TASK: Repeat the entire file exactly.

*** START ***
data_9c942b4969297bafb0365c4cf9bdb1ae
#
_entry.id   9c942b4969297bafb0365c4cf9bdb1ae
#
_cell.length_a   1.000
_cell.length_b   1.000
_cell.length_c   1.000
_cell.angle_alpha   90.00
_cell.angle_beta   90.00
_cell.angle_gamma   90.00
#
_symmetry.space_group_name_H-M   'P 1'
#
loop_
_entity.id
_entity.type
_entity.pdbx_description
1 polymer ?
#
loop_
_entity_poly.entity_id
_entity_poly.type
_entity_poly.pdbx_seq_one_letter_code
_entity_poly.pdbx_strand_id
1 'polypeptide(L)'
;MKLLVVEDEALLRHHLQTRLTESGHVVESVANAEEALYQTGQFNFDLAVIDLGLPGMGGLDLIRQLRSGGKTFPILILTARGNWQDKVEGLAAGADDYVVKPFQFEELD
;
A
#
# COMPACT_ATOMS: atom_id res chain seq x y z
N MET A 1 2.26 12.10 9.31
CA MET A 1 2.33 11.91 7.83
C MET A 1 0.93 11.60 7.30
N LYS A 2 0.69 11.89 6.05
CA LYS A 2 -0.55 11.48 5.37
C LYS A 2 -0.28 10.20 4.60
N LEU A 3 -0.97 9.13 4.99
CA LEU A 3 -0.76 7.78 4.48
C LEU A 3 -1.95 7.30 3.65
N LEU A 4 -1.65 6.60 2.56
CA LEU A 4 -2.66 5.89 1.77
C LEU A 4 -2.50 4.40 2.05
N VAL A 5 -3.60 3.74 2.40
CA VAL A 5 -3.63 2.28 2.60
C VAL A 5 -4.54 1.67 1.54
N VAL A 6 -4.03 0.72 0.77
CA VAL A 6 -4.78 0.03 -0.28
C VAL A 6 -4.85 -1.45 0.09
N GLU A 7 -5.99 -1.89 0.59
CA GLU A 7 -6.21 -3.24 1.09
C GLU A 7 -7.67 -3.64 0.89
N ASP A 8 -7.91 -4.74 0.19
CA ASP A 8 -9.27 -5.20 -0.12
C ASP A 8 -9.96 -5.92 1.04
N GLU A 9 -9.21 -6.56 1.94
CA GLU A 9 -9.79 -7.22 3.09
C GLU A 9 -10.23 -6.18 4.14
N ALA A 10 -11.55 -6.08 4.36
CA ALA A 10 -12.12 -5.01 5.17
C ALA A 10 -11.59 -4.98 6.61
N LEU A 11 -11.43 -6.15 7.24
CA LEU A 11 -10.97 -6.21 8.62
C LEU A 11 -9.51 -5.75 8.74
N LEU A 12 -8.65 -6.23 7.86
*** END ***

data_9c942b4969297bafb0365c4cf9bdb1ae
#
_entry.id   9c942b4969297bafb0365c4cf9bdb1ae
#
_cell.length_a   1.000
_cell.length_b   1.000
_cell.length_c   1.000
_cell.angle_alpha   90.00
_cell.angle_beta   90.00
_cell.angle_gamma   90.00
#
_symmetry.space_group_name_H-M   'P 1'
#
loop_
_entity.id
_entity.type
_entity.pdbx_description
1 polymer ?
#
loop_
_entity_poly.entity_id
_entity_poly.type
_entity_poly.pdbx_seq_one_letter_code
_entity_poly.pdbx_strand_id
1 'polypeptide(L)'
;MKLLVVEDEALLRHHLQTRLTESGHVVESVANAEEALYQTGQFNFDLAVIDLGLPGMGGLDLIRQLRSGGKTFPILILTARGNWQDKVEGLAAGADDYVVKPFQFEELD
;
A
#
# COMPACT_ATOMS: atom_id res chain seq x y z
N MET A 1 2.26 12.10 9.31
CA MET A 1 2.33 11.91 7.83
C MET A 1 0.93 11.60 7.30
N LYS A 2 0.69 11.89 6.05
CA LYS A 2 -0.55 11.48 5.37
C LYS A 2 -0.28 10.20 4.60
N LEU A 3 -0.97 9.13 4.99
CA LEU A 3 -0.76 7.78 4.48
C LEU A 3 -1.95 7.30 3.65
N LEU A 4 -1.65 6.60 2.56
CA LEU A 4 -2.66 5.89 1.77
C LEU A 4 -2.50 4.40 2.05
N VAL A 5 -3.60 3.74 2.40
CA VAL A 5 -3.63 2.28 2.60
C VAL A 5 -4.54 1.67 1.54
N VAL A 6 -4.03 0.72 0.77
CA VAL A 6 -4.78 0.03 -0.28
C VAL A 6 -4.85 -1.45 0.09
N GLU A 7 -5.99 -1.89 0.59
CA GLU A 7 -6.21 -3.24 1.09
C GLU A 7 -7.67 -3.64 0.89
N ASP A 8 -7.91 -4.74 0.19
CA ASP A 8 -9.27 -5.20 -0.12
C ASP A 8 -9.96 -5.92 1.04
N GLU A 9 -9.21 -6.56 1.94
CA GLU A 9 -9.79 -7.22 3.09
C GLU A 9 -10.23 -6.18 4.14
N ALA A 10 -11.55 -6.08 4.36
CA ALA A 10 -12.12 -5.01 5.17
C ALA A 10 -11.59 -4.98 6.61
N LEU A 11 -11.43 -6.15 7.24
CA LEU A 11 -10.97 -6.21 8.62
C LEU A 11 -9.51 -5.75 8.74
N LEU A 12 -8.65 -6.23 7.86